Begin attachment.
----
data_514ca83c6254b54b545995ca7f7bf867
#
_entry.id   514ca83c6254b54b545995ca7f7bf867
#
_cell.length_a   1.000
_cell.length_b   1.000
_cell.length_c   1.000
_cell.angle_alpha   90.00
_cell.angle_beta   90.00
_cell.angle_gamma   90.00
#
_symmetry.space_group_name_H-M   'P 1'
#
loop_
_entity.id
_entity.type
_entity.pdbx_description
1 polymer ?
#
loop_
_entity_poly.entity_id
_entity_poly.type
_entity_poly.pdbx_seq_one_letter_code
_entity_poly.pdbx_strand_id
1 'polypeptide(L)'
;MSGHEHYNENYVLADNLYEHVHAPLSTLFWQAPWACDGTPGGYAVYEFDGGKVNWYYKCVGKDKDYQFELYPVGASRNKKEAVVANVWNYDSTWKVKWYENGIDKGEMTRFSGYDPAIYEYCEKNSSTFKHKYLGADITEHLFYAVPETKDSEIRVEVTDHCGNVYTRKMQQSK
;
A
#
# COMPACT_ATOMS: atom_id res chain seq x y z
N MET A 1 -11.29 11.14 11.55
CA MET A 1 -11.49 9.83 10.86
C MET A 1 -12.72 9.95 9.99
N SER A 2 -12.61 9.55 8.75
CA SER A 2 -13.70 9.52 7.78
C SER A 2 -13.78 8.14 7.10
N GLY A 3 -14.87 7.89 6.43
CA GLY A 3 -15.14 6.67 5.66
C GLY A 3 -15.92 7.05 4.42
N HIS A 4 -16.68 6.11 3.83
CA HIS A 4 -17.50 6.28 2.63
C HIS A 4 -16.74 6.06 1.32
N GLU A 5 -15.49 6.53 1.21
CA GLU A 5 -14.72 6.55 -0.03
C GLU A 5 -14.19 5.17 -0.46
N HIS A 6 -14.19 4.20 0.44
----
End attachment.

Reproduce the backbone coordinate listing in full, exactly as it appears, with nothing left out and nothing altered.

data_514ca83c6254b54b545995ca7f7bf867
#
_entry.id   514ca83c6254b54b545995ca7f7bf867
#
_cell.length_a   1.000
_cell.length_b   1.000
_cell.length_c   1.000
_cell.angle_alpha   90.00
_cell.angle_beta   90.00
_cell.angle_gamma   90.00
#
_symmetry.space_group_name_H-M   'P 1'
#
loop_
_entity.id
_entity.type
_entity.pdbx_description
1 polymer ?
#
loop_
_entity_poly.entity_id
_entity_poly.type
_entity_poly.pdbx_seq_one_letter_code
_entity_poly.pdbx_strand_id
1 'polypeptide(L)'
;MSGHEHYNENYVLADNLYEHVHAPLSTLFWQAPWACDGTPGGYAVYEFDGGKVNWYYKCVGKDKDYQFELYPVGASRNKKEAVVANVWNYDSTWKVKWYENGIDKGEMTRFSGYDPAIYEYCEKNSSTFKHKYLGADITEHLFYAVPETKDSEIRVEVTDHCGNVYTRKMQQSK
;
A
#
# COMPACT_ATOMS: atom_id res chain seq x y z
N MET A 1 -11.29 11.14 11.55
CA MET A 1 -11.49 9.83 10.86
C MET A 1 -12.72 9.95 9.99
N SER A 2 -12.61 9.55 8.75
CA SER A 2 -13.70 9.52 7.78
C SER A 2 -13.78 8.14 7.10
N GLY A 3 -14.87 7.89 6.43
CA GLY A 3 -15.14 6.67 5.66
C GLY A 3 -15.92 7.05 4.42
N HIS A 4 -16.68 6.11 3.83
CA HIS A 4 -17.50 6.28 2.63
C HIS A 4 -16.74 6.06 1.32
N GLU A 5 -15.49 6.53 1.21
CA GLU A 5 -14.72 6.55 -0.03
C GLU A 5 -14.19 5.17 -0.46
N HIS A 6 -14.19 4.20 0.44